Friday, June 7, 2013

Does Buying Intuit Make Tactical Sense?

Investing is often about weighing the possibilities of various outcomes and then trying to assign a value to the stock on a balance of probabilities. With Intuit , I think investors are getting a fundamentally cheap company that has disappointed in its core activity this year but is performing very well in its fast-growing non-core businesses. Furthermore the question marks over its core activity (tax returns) won’t be at the forefront of investors’ minds until next year. Time to pick some up?

Intuit explains itself

Having previously been rather positive over its prospects for its core tax-return business this year, the company managed to disappoint the market by announcing that it would only grow 4% this year. This is below the 8-10% analysts had penciled in. For an idea of how important tax returns are to its full year, readers can take a look at the charts in the article linked here.

Naturally, investors will want to focus on why and how its tax-return revenues came in lower than expected. Here are the reasons cited.

  • Overall tax returns were 1% lower this year against Intuit’s previous expectations of 1-2% growth. The IRS has not yet come to a clear conclusion as to why this was so, therefore it would be remiss to expect Intuit to have a clear view either at this time. Obviously this is an industry issue which could normalize in future years.

  • More worrisome, the software category only took 1% market share from manual when it had expected it to come in at 2%. This could be an indication of a slowing of growth in this secular trend or it could be a reflection of issues with Intuit’s software.

  •  Intuit claimed that it didn’t grow its online share as it had expected (although it did well with mobile and retail) and smaller competitors took some share. With 60% of the market Intuit is obviously vulnerable to future erosion. 

In summary, it wasn’t as good as expected. But the reasons for this are a combination of structural and company-specific issues. Nevertheless there were some plus points. Mobile is performing very well and Intuit has clear leadership in developing mobile-app solutions. In addition it is competing well against H & R Block . In addition its main rival reported in its press release that the industry had "experienced unprecedented delays and changes to the timing of taxpayer filings this tax season which created significant challenges."

It then went on to argue that it was essentially flat in terms of overall market share of tax returns. So while H & R Block is pleasing investors because it has managed to fight back against Intuit by developing its own online operations, this is not really a story of Intuit notably losing market share. Moreover if there are some structural reasons why manual tax returns can stabilize their market share then H & R Block is going to be a relative winner out of this.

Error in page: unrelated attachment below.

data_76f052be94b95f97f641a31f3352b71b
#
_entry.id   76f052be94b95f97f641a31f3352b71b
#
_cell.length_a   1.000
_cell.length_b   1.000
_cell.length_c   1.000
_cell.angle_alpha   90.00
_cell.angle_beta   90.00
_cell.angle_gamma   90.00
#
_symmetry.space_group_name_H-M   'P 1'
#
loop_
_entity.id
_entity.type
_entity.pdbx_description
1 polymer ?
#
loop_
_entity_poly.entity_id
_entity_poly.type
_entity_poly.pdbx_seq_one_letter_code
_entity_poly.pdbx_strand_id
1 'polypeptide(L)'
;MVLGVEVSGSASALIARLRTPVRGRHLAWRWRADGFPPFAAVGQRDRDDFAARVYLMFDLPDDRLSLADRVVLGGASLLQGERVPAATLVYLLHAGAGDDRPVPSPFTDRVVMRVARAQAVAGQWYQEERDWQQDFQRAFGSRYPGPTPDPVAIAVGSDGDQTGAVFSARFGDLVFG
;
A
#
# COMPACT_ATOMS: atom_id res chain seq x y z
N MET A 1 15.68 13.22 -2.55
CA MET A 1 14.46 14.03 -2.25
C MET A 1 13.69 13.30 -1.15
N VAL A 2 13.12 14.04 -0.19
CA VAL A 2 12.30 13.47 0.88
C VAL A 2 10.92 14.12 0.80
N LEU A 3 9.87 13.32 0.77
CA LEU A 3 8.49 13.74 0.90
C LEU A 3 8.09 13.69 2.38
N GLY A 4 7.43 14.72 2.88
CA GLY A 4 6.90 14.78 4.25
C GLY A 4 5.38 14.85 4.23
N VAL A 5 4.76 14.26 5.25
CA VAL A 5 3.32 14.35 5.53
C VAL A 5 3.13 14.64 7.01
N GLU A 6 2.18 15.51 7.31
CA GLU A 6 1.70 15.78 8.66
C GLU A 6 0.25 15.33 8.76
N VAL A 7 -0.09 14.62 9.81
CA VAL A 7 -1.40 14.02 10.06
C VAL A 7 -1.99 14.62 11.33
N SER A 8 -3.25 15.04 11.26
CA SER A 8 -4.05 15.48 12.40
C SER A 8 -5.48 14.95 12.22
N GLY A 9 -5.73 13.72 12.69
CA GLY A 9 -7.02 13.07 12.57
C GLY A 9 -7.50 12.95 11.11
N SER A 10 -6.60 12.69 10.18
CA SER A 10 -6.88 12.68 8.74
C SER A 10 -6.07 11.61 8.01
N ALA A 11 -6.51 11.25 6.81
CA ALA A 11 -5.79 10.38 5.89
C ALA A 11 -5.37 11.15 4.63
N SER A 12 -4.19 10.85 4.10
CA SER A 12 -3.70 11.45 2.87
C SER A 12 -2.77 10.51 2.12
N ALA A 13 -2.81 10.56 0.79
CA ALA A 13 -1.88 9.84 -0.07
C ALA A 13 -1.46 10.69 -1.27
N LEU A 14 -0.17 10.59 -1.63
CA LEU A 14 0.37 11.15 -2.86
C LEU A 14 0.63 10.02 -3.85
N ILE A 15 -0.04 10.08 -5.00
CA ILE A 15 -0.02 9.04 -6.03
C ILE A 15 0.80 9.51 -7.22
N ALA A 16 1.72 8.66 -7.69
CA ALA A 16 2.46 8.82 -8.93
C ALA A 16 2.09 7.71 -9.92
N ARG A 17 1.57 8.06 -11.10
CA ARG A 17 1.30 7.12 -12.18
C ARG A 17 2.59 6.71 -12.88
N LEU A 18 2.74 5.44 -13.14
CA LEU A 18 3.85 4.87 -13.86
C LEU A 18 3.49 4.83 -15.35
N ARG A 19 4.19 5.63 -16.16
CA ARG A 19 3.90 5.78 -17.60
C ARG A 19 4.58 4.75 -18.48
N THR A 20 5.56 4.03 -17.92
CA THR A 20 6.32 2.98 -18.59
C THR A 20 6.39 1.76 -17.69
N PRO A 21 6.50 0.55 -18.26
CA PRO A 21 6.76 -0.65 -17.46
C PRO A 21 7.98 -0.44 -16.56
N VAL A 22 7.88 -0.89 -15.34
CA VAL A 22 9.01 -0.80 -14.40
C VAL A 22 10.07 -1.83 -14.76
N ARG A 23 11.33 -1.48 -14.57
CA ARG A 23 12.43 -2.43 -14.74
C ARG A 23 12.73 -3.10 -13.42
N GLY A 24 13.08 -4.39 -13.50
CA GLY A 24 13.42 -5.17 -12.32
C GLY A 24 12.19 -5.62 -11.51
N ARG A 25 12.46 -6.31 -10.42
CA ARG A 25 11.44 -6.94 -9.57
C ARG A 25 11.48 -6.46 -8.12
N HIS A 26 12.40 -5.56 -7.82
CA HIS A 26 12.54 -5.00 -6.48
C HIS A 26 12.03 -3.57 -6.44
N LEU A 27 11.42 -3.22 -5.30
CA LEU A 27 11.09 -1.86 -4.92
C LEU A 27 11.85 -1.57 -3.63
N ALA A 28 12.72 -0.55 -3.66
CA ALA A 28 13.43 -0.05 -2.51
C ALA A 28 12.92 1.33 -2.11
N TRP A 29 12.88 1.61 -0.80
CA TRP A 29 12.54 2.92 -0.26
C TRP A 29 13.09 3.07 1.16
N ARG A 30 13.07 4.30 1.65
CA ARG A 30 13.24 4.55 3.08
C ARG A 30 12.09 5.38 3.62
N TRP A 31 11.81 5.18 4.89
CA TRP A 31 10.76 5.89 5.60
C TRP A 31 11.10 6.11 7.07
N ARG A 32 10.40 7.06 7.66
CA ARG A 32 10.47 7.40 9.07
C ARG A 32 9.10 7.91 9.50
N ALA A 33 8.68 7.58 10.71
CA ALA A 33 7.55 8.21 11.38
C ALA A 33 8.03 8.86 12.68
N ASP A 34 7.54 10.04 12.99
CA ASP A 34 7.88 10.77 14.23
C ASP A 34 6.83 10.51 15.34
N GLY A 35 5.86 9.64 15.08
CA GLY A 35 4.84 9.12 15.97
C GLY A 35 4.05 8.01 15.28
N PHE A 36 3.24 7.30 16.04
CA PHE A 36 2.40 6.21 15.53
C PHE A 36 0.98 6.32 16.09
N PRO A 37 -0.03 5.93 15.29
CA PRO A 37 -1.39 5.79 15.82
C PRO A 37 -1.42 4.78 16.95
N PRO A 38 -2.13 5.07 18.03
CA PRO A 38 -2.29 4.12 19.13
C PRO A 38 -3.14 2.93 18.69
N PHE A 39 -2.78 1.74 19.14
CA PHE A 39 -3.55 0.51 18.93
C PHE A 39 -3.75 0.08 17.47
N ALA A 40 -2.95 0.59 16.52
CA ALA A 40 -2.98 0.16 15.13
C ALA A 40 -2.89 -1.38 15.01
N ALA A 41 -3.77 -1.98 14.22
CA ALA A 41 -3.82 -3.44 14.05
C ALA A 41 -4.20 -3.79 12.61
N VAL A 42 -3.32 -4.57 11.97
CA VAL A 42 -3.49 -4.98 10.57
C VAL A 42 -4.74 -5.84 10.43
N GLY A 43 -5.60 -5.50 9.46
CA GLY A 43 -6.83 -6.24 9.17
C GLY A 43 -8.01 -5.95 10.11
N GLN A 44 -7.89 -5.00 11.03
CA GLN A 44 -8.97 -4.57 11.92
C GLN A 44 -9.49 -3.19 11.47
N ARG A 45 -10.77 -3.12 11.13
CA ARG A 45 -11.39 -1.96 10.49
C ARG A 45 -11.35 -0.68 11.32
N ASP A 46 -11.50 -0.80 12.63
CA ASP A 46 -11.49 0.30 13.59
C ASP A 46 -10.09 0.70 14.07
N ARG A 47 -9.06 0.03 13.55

Intuit's Small Business Group continues to grow

If tax returns disappointed, then there was no such let down with its Small Business Group (SBG) results. This group made up 35% of revenues in 2012 and is growing in the mid-teens. A graphical depiction of its ongoing growth is shown below.

These results have been achieved in an otherwise weak environment for small business and they attest to the cost-effectiveness of their offerings. In addition, Intuit has the capability to cross-sell solutions across its customer base. There is a natural correlation between financial management solutions (QuickBooks, etc.) and HR services

Indeed, this space is getting somewhat more competitive now with Paychex  and Automatic Data Processing chasing growth in order to offset slow growth in their core offerings. I’ve discussed these companies in more detail in an article linked here.  Paychex’s payroll service market is only growing in low single digits but its human resources services operations are growing in double digits. Paychex's key attraction is its dividend yield, and even though it has more limited pricing power than in previous recoveries, it still has upside from the jobs recovery working its way down into small businesses. Meanwhile ADP’s growth prospects come from its professional employer organization services group. The environment is clearly getting more competitive, but for now Intuit is performing well.

Where next for Intuit?

I think investors need to keep things in perspective here. Intuit is a huge cash generator and is on a good cash-flow yield. This hasn’t been a good year for its core tax revenues but it still recorded 4% growth while growing its SBG in the mid teens. If it only replicates this performance next year, then I think the stock is a good value. Indeed, there is some upside potential from some of the structural issues (falling tax returns) being resolved.

By my calculations Intuit has generated over $1.2B in free cash flow on a trailing year basis and as I write. That puts the stock on a free-cash-flow yield of 6.8%. In other words, if you buy the stock now and it keeps generating this kind of cash then in 14 years (and this is conservatively assuming no real growth) it will have generated its evaluation in cash. I think that is attractive for a business that – despite slowing growth in its core activity – is still capable of revenue growth in the high single digits.  In addition, the market's focus is largely going to be on its SBG until the next tax season comes around.

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